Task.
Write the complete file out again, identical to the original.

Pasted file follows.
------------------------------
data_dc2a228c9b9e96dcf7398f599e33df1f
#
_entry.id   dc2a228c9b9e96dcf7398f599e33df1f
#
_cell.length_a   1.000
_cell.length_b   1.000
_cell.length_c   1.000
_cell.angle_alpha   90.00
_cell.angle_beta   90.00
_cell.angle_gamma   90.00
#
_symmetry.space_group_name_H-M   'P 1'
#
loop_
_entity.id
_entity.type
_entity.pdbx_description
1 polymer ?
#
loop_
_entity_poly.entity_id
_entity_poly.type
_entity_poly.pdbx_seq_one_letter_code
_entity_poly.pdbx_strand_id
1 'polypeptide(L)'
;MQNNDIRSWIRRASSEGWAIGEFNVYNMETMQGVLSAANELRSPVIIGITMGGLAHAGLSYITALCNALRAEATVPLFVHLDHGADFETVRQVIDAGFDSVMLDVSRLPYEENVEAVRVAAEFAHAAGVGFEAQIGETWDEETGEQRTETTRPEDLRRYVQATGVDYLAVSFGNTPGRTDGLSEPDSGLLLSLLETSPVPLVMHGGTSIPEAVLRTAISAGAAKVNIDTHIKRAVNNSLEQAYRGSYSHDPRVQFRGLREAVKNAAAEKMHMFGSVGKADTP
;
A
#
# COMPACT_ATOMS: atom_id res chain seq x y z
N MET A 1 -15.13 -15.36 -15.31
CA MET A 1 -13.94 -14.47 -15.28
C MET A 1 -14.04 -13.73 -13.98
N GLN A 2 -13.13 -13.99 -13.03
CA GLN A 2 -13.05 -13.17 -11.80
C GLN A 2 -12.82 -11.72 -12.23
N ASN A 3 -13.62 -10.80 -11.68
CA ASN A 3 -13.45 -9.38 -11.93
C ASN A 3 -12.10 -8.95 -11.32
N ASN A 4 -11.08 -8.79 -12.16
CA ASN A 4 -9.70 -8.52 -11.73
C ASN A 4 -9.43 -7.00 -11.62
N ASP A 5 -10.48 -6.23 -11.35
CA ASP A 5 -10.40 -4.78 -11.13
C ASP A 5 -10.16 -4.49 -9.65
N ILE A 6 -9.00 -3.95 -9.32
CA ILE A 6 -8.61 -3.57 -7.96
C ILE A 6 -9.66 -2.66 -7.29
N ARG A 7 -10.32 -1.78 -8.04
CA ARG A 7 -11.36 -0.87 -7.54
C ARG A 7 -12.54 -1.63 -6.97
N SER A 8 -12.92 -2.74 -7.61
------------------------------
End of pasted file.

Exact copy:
data_dc2a228c9b9e96dcf7398f599e33df1f
#
_entry.id   dc2a228c9b9e96dcf7398f599e33df1f
#
_cell.length_a   1.000
_cell.length_b   1.000
_cell.length_c   1.000
_cell.angle_alpha   90.00
_cell.angle_beta   90.00
_cell.angle_gamma   90.00
#
_symmetry.space_group_name_H-M   'P 1'
#
loop_
_entity.id
_entity.type
_entity.pdbx_description
1 polymer ?
#
loop_
_entity_poly.entity_id
_entity_poly.type
_entity_poly.pdbx_seq_one_letter_code
_entity_poly.pdbx_strand_id
1 'polypeptide(L)'
;MQNNDIRSWIRRASSEGWAIGEFNVYNMETMQGVLSAANELRSPVIIGITMGGLAHAGLSYITALCNALRAEATVPLFVHLDHGADFETVRQVIDAGFDSVMLDVSRLPYEENVEAVRVAAEFAHAAGVGFEAQIGETWDEETGEQRTETTRPEDLRRYVQATGVDYLAVSFGNTPGRTDGLSEPDSGLLLSLLETSPVPLVMHGGTSIPEAVLRTAISAGAAKVNIDTHIKRAVNNSLEQAYRGSYSHDPRVQFRGLREAVKNAAAEKMHMFGSVGKADTP
;
A
#
# COMPACT_ATOMS: atom_id res chain seq x y z
N MET A 1 -15.13 -15.36 -15.31
CA MET A 1 -13.94 -14.47 -15.28
C MET A 1 -14.04 -13.73 -13.98
N GLN A 2 -13.13 -13.99 -13.03
CA GLN A 2 -13.05 -13.17 -11.80
C GLN A 2 -12.82 -11.72 -12.23
N ASN A 3 -13.62 -10.80 -11.68
CA ASN A 3 -13.45 -9.38 -11.93
C ASN A 3 -12.10 -8.95 -11.32
N ASN A 4 -11.08 -8.79 -12.16
CA ASN A 4 -9.70 -8.52 -11.73
C ASN A 4 -9.43 -7.00 -11.62
N ASP A 5 -10.48 -6.23 -11.35
CA ASP A 5 -10.40 -4.78 -11.13
C ASP A 5 -10.16 -4.49 -9.65
N ILE A 6 -9.00 -3.95 -9.32
CA ILE A 6 -8.61 -3.57 -7.96
C ILE A 6 -9.66 -2.66 -7.29
N ARG A 7 -10.32 -1.78 -8.04
CA ARG A 7 -11.36 -0.87 -7.54
C ARG A 7 -12.54 -1.63 -6.97
N SER A 8 -12.92 -2.74 -7.61